Before we start, let's make one thing absolutely clear about Dungeons: If you're hoping for another Dungeon Keeper, then you're going to be disappointed. Dungeons is not that game. Oh sure, visually it's got Bullfrog written all over it, and there are more than a few homages to the classic evil-em-up thrown in here. When it comes to gameplay, however, Dungeons is not what you're hoping for.
With that out of the way, we can now celebrate what Dungeonsis - a ruddy brilliant twist on the tower defense genre. Bet you didn't see that coming, huh? When those heroes come charging through the gates and into your hellish dungeons, you actually want them to kill your demons and steal your treasure, albeit in a controlled environment.
Replace wererats' eyes with lightbulbs - check!
The gameplay is fresh and clever, and with the perfect balance of strategy and simplicity. Contest-wise it's screaming for a multiplayer mode, and there are perhaps one too many bugs and glitches during play, but this is still an experience that will feel so oddly familiar, yet wonderfully different at the same time.
So here's a tip - if you're going to be an evil Lord of the Underworld, don't choose a psychotic crazy woman as your lover, no matter how big her boobies may be. This particular Lord is overthrown by his lady friend, and cast out along with his sidekick minion. The duo have nothing left to do besides start from scratch, reclaiming dungeons throughout the land.
Straight away the comparisons to Dungeon Keeper can be made. On each level you must protect your dungeon heart from good heroes; goblins (read: imps) mine away at any walls you highlight, creating rooms and corridors; nasty creatures join your cause, ready to give their lives for you; even the overmap is familiar, with the sinister voice of your sidekick reading the name of the town and the explanation as to why you should hate the inhabitants.
Realmforge Studios knows what it's doing. Gamers have been longing for a proper sequel to Dungeon Keeper for just over ten years now, hence Realmforge has purposely modelled screenshots, videos and pretty much anything it can get away with on the classic game in the hope of snaring a huge audience. Dungeons is not Dungeon Keeper - but it is brilliant, just in a different way.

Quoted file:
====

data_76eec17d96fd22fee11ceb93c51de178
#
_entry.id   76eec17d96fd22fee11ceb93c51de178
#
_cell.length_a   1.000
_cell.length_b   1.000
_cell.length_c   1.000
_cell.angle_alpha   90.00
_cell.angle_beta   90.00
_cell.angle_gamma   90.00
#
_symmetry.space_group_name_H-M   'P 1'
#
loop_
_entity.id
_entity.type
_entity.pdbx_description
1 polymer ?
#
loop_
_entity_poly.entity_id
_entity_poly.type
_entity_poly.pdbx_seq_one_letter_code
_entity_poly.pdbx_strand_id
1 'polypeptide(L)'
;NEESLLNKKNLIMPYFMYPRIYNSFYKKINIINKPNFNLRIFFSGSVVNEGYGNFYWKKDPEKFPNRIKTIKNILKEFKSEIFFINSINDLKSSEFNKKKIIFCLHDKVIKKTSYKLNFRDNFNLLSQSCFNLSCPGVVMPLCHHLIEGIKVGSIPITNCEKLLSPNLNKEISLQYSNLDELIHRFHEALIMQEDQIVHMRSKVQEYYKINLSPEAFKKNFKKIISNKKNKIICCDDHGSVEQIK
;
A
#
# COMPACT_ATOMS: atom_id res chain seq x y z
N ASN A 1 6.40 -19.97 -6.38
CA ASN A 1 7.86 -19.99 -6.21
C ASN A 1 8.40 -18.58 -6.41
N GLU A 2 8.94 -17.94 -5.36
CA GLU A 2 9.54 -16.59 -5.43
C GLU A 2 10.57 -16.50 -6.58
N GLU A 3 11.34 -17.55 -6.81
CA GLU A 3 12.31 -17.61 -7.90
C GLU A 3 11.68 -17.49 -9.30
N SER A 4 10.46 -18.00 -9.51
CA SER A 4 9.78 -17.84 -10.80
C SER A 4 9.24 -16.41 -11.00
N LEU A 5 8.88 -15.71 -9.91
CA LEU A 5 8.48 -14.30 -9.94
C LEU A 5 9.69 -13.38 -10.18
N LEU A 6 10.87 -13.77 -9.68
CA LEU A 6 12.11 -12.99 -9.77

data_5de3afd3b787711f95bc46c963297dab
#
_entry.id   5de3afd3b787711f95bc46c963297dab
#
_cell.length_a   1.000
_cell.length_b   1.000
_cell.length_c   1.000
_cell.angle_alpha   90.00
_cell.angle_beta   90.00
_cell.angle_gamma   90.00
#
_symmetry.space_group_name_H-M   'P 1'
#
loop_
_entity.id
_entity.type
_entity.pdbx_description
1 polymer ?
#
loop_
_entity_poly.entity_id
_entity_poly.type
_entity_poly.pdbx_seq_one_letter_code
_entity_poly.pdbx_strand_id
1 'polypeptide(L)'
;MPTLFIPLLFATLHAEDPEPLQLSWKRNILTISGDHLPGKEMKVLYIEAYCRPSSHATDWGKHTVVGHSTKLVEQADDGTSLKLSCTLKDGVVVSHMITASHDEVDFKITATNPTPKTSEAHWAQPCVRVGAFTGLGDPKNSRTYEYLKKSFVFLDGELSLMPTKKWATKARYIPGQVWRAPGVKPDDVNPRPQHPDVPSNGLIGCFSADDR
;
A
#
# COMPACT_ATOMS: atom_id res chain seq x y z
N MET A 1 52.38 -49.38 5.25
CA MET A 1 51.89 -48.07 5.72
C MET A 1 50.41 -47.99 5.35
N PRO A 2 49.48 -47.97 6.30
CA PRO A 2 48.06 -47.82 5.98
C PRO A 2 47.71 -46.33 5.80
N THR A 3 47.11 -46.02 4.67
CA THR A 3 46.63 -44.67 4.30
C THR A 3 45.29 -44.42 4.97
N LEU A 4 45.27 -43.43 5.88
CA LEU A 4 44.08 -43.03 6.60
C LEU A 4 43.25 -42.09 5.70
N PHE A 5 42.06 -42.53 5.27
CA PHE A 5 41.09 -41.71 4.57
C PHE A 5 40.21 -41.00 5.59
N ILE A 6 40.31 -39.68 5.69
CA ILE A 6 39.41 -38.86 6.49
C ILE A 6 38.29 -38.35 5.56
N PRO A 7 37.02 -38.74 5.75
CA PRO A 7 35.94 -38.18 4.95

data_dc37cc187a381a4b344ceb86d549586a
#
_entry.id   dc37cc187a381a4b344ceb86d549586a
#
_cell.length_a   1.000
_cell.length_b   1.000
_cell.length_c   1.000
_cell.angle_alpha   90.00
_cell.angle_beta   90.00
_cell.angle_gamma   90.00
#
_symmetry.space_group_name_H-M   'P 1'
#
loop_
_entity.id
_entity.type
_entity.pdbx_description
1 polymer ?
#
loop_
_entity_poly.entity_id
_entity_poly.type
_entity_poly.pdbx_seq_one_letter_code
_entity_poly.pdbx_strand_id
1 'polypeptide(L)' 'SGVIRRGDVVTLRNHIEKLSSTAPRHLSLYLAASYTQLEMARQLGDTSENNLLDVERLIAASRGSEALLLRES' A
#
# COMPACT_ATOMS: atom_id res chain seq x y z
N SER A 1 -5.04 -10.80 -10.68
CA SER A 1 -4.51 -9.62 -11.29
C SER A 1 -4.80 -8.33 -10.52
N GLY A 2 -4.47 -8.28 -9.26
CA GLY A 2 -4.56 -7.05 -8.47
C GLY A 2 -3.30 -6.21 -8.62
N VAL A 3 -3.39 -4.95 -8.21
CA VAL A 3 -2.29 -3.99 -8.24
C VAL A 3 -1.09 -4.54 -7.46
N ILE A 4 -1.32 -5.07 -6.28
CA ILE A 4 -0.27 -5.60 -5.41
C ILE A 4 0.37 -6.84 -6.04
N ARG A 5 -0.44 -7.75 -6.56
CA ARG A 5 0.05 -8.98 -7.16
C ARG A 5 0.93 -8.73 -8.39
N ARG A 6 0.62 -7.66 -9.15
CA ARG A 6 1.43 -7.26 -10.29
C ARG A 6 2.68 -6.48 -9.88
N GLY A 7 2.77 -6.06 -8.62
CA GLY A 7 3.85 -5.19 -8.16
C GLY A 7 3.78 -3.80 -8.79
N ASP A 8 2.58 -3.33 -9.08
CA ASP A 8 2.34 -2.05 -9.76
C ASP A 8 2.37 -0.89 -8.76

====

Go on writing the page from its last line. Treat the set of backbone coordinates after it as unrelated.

Heroes begin spawning through various gates around the level, and rather than cut them down quickly, you are tasked with building a dungeon that they will enjoy! Placing down interesting scenery for them, with huge piles of gold to steal from, libraries to enrich their minds and armouries to get kitted out in. You're essentially creating the perfect environment for them.
Not only that, but when you invite evil creatures to live in your dungeon, you're actually using them as bait. Heroes have needs and desires, and you want to make them as happy as possible. Some heroes like to kill things, and so you offer them wererats, skeletons and vampire bats to lash out at. There is no training room for your creatures, or casino, or anything else fancy - they are here to die and nothing more.
Once the heroes have reached their maximum enjoyment levels, that's when you strike. Taking control of your Dungeon Lord - you can't, in fact, ever stop being in control of him - you approach the heroes when they are the happiness, and steal their smiles away in the form of Soul Energy. This is used to expand your dungeon, beefing up the stats and adding even more fancy things for the heroes to enjoy.
Once a hero is completely happy, he may do one of two things - turn around and leave, or attack your dungeon heart. This is where the tower defence element begins to rear its head. By making the route from the hero gates to the dungeon heart as long as possible, with gold and goodies (i.e. towers) all along the way, you control the path the heroes take, and can strategically work out when to cut them down.